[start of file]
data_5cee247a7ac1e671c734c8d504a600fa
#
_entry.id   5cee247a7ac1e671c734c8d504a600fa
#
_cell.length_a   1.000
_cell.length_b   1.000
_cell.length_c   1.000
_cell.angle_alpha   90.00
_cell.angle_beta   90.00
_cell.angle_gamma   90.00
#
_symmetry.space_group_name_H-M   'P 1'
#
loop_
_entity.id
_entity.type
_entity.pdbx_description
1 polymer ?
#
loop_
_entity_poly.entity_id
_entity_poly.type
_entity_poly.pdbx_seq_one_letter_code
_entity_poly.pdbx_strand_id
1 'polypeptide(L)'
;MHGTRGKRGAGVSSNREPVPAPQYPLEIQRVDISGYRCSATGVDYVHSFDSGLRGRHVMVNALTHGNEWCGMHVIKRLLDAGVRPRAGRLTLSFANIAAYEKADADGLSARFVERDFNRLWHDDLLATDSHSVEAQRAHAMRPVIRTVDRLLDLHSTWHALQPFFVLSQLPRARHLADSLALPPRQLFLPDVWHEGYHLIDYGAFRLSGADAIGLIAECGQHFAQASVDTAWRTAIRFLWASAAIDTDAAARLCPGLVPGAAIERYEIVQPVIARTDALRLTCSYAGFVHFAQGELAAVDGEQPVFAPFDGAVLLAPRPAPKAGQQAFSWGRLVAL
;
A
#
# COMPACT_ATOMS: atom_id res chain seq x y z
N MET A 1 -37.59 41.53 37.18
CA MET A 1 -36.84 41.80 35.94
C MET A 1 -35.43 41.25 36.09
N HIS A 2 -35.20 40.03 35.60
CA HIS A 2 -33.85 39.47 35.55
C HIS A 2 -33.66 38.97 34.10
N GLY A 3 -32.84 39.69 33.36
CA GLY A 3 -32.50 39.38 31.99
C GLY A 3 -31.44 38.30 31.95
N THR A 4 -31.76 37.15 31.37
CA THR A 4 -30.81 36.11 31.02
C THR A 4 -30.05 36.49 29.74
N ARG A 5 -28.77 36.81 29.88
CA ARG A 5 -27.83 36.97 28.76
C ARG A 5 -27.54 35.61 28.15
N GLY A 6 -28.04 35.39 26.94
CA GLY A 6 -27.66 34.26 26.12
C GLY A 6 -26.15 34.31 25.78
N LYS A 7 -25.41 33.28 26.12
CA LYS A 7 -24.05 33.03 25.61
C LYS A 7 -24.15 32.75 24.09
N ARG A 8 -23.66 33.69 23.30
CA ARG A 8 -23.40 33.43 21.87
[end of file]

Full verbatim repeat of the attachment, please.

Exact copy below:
data_5cee247a7ac1e671c734c8d504a600fa
#
_entry.id   5cee247a7ac1e671c734c8d504a600fa
#
_cell.length_a   1.000
_cell.length_b   1.000
_cell.length_c   1.000
_cell.angle_alpha   90.00
_cell.angle_beta   90.00
_cell.angle_gamma   90.00
#
_symmetry.space_group_name_H-M   'P 1'
#
loop_
_entity.id
_entity.type
_entity.pdbx_description
1 polymer ?
#
loop_
_entity_poly.entity_id
_entity_poly.type
_entity_poly.pdbx_seq_one_letter_code
_entity_poly.pdbx_strand_id
1 'polypeptide(L)'
;MHGTRGKRGAGVSSNREPVPAPQYPLEIQRVDISGYRCSATGVDYVHSFDSGLRGRHVMVNALTHGNEWCGMHVIKRLLDAGVRPRAGRLTLSFANIAAYEKADADGLSARFVERDFNRLWHDDLLATDSHSVEAQRAHAMRPVIRTVDRLLDLHSTWHALQPFFVLSQLPRARHLADSLALPPRQLFLPDVWHEGYHLIDYGAFRLSGADAIGLIAECGQHFAQASVDTAWRTAIRFLWASAAIDTDAAARLCPGLVPGAAIERYEIVQPVIARTDALRLTCSYAGFVHFAQGELAAVDGEQPVFAPFDGAVLLAPRPAPKAGQQAFSWGRLVAL
;
A
#
# COMPACT_ATOMS: atom_id res chain seq x y z
N MET A 1 -37.59 41.53 37.18
CA MET A 1 -36.84 41.80 35.94
C MET A 1 -35.43 41.25 36.09
N HIS A 2 -35.20 40.03 35.60
CA HIS A 2 -33.85 39.47 35.55
C HIS A 2 -33.66 38.97 34.10
N GLY A 3 -32.84 39.69 33.36
CA GLY A 3 -32.50 39.38 31.99
C GLY A 3 -31.44 38.30 31.95
N THR A 4 -31.76 37.15 31.37
CA THR A 4 -30.81 36.11 31.02
C THR A 4 -30.05 36.49 29.74
N ARG A 5 -28.77 36.81 29.88
CA ARG A 5 -27.83 36.97 28.76
C ARG A 5 -27.54 35.61 28.15
N GLY A 6 -28.04 35.39 26.94
CA GLY A 6 -27.66 34.26 26.12
C GLY A 6 -26.15 34.31 25.78
N LYS A 7 -25.41 33.28 26.12
CA LYS A 7 -24.05 33.03 25.61
C LYS A 7 -24.15 32.75 24.09
N ARG A 8 -23.66 33.69 23.30
CA ARG A 8 -23.40 33.43 21.87